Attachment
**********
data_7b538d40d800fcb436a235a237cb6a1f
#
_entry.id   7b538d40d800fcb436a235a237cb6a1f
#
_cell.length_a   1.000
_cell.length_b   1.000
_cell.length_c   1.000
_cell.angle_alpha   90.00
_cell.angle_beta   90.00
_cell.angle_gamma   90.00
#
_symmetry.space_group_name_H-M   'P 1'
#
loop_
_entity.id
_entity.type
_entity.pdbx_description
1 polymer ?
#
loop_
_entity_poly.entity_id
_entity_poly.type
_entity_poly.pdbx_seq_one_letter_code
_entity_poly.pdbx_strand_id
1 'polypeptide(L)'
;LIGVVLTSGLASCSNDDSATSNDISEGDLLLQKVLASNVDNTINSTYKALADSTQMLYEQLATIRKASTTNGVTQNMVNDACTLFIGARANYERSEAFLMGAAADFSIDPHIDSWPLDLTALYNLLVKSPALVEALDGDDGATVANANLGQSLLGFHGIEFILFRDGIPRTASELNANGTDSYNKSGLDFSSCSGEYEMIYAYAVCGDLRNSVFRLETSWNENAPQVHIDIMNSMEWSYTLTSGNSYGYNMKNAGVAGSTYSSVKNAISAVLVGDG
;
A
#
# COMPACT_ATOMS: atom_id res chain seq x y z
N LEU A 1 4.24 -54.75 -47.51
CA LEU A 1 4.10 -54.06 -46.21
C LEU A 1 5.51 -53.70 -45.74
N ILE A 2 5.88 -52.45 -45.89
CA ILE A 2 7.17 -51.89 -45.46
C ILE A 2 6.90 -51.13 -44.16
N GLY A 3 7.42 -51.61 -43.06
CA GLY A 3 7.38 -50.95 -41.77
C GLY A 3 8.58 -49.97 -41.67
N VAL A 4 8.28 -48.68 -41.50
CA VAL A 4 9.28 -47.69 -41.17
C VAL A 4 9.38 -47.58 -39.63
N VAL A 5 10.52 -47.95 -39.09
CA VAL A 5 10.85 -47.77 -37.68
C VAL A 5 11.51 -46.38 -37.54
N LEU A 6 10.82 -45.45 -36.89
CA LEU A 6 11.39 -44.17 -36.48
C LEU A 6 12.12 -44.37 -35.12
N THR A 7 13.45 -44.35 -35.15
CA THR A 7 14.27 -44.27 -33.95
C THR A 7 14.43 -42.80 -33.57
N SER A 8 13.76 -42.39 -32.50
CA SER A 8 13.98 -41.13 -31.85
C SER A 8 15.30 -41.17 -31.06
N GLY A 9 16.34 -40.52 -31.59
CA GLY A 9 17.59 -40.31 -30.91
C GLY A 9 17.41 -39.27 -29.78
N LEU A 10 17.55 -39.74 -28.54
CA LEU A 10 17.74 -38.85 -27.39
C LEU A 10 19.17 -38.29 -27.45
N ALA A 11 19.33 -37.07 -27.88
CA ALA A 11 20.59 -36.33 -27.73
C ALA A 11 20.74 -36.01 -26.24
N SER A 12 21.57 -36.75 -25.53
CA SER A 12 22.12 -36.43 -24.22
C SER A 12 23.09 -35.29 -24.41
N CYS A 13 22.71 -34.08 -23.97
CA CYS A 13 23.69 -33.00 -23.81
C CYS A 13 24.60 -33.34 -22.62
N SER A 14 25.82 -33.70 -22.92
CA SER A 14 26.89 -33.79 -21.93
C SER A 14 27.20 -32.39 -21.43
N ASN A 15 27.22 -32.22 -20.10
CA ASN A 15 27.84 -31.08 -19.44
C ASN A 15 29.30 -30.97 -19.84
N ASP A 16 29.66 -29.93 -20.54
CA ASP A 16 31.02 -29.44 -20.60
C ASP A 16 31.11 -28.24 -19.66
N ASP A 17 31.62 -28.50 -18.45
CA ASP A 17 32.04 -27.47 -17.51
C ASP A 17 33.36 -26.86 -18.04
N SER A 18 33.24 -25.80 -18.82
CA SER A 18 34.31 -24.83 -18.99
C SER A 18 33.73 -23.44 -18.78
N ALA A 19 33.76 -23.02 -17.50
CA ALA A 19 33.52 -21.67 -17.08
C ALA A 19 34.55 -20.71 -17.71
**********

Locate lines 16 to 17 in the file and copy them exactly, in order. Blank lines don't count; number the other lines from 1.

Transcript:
_entity.type
_entity.pdbx_description